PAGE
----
Greenwood County Historical Society
P.O. Box 49653,
Greenwood, South Carolina 29649

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The History of Cokesbury College.

The Masonic Female College and Conference School, known today as Cokesbury College, is on the National Register of Historic Places.

It began as the Masonic Female College of South Carolina and has had very few alterations since it was built in 1854.  It is Greek revival in style, with a bell tower, four square columns rising from ground level to pediment, double-door entrance on the second floor level and originally had four recitation rooms and four music rooms on the first floor, a chapel on the second floor, and a Masonic Lodge headquarters on the third.  There was no dormitory; young ladies boarded in town.  The restoration, begun in 1968, added circular steps  and changed the interior to a first floor parlor and bedroom and added pews from the oldest Methodist charge in Lancaster to the chapel along with an antique pulpit, bishop’s chair and rosewood piano, and converted the third-floor into a Masonic museum and parlor.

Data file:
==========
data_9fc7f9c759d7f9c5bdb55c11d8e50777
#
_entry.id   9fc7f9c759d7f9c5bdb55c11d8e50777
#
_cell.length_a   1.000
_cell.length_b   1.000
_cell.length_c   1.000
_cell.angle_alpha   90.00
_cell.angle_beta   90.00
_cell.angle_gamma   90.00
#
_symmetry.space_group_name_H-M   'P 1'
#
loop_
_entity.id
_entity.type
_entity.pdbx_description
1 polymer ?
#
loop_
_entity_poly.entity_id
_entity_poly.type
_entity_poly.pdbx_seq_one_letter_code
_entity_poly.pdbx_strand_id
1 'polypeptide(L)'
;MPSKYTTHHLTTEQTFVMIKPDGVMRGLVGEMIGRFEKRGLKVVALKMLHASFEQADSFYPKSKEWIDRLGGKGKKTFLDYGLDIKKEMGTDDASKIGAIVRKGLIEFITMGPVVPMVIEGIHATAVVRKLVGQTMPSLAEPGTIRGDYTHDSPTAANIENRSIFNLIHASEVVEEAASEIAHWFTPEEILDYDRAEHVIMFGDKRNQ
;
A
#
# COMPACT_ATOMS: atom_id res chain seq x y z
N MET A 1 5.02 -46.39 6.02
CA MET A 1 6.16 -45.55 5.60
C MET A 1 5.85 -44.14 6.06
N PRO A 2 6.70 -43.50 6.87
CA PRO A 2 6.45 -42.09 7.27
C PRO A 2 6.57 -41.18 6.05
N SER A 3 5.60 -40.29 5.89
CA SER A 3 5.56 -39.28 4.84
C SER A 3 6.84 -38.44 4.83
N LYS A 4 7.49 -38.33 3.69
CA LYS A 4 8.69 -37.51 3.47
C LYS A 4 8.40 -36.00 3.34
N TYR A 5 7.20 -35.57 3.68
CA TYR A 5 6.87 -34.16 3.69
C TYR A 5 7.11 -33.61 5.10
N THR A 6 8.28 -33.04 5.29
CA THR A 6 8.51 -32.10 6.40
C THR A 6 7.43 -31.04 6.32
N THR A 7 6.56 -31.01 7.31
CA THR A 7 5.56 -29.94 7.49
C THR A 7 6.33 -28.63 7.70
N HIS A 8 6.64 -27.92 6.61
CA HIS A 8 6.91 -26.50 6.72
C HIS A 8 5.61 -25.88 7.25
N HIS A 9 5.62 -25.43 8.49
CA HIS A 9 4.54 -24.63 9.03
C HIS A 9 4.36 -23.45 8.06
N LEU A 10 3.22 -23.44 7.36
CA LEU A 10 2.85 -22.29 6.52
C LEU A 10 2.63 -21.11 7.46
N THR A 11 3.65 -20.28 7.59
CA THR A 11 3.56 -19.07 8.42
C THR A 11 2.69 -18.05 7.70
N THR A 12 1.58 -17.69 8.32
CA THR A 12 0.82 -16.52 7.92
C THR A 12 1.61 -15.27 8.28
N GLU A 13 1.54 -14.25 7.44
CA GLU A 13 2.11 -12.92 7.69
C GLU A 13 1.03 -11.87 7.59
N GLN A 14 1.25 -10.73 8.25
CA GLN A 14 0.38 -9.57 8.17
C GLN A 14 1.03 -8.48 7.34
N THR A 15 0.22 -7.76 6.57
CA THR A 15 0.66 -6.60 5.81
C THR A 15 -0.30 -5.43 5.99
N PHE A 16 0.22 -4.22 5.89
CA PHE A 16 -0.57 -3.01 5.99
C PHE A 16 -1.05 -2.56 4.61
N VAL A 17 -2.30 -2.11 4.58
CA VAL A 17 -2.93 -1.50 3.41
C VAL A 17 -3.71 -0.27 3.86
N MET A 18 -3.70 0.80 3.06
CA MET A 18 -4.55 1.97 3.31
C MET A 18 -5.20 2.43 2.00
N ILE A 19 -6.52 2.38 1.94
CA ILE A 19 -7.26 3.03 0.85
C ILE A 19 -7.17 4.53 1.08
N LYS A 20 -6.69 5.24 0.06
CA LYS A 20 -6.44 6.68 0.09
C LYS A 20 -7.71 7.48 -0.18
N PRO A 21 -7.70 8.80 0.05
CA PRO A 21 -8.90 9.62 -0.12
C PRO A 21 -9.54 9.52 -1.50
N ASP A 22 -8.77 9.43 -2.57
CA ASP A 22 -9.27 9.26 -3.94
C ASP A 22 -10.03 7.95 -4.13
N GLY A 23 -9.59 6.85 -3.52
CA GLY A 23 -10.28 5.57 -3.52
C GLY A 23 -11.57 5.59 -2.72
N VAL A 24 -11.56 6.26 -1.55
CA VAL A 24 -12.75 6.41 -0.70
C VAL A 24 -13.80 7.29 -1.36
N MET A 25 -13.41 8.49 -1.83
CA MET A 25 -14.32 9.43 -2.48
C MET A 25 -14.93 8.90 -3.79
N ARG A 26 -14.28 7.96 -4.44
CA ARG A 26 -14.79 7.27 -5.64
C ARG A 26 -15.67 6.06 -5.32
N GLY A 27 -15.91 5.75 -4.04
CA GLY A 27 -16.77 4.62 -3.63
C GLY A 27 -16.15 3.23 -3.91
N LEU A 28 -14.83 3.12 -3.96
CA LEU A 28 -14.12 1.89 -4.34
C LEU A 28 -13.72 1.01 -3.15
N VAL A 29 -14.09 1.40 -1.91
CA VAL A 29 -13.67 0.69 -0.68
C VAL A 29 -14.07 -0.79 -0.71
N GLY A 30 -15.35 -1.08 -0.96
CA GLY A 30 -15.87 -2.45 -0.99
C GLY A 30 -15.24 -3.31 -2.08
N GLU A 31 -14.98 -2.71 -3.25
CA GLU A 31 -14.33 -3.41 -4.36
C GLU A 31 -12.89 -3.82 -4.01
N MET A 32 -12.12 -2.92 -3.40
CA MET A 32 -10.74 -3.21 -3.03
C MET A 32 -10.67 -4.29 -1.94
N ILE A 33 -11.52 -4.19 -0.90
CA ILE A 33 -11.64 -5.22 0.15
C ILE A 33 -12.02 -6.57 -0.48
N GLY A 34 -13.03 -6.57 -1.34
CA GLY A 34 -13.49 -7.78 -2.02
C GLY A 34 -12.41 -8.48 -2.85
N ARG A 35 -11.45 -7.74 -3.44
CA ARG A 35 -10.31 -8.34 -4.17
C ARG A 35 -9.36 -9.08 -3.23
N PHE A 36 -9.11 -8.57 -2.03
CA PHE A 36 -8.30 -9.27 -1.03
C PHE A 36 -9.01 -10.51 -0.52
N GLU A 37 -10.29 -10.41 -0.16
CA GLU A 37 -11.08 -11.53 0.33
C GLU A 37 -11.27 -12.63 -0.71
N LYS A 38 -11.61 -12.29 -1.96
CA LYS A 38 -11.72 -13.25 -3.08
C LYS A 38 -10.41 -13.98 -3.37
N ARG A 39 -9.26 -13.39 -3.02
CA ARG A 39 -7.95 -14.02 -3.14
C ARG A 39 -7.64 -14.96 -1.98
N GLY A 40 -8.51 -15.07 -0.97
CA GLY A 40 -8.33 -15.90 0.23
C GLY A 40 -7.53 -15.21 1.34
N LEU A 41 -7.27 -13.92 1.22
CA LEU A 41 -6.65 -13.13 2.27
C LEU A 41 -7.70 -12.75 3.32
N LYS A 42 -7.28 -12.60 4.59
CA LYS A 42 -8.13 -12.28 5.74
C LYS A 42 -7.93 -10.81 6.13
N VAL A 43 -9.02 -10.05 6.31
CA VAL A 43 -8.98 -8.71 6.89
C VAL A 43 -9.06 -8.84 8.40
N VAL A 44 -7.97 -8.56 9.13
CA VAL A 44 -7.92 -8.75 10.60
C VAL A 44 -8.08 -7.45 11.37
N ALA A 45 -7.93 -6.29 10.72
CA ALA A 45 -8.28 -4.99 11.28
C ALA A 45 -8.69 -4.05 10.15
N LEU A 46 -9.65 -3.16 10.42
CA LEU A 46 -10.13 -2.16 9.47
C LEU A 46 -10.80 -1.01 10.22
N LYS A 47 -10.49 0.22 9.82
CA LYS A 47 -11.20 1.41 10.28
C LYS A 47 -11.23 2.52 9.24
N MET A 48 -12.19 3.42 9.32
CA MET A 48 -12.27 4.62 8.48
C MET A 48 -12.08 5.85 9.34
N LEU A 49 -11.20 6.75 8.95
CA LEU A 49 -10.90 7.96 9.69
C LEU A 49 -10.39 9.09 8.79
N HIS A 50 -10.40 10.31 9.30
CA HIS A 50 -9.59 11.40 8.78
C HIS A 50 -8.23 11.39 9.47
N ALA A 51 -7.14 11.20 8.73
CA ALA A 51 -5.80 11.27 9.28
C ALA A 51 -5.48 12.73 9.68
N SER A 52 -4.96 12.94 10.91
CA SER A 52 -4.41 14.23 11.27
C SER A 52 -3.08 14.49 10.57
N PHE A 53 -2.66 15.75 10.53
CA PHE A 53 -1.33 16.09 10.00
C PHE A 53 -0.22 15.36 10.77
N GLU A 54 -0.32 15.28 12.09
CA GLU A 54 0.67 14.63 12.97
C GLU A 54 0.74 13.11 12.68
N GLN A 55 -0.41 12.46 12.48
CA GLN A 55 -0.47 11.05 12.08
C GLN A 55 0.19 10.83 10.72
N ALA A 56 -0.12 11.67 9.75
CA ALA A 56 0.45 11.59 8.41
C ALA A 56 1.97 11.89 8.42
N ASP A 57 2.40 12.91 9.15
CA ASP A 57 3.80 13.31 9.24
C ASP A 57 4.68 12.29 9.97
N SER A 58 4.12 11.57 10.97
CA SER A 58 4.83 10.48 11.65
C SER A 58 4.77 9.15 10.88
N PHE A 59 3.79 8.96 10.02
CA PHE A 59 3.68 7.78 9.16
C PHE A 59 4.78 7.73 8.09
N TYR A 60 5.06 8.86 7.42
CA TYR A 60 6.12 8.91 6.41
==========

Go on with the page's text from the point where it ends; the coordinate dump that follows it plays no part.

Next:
The village around Cokesbury College dates from 1824—and was one of South Carolina’s earliest planned communities.  It was developed for and around the school.  Celebrated for the high caliber of its education, the Cokesbury Conference School first operated as a school for boys, co-educational from 1882 and a public school from 1918 to 1954 when the property reverted to Methodist Conference. 

W.W. Wightman, whose influence shaped early Cokesbury Institute, was the first president of Wofford College.  Among other alumni were first president of Randolph Macon College, two presidents of Columbia College, a president of Wesleyan.  The writings of another Cokesbury alumnus, Bishop Holland McTyeire, founder of Vanderbilt University, express the unusual devotion and enthusiasm Cokesbury School inspired.

The Masonic Female College of South Carolina, an effective through briefer experiment in education for young women (1853-1874) represented ideas that were rather advanced for the times.  This institution also furthered the charm, character and influence of the town. 

Today, the restoration and preservation of Cokesbury College is led by the Cokesbury Commission.

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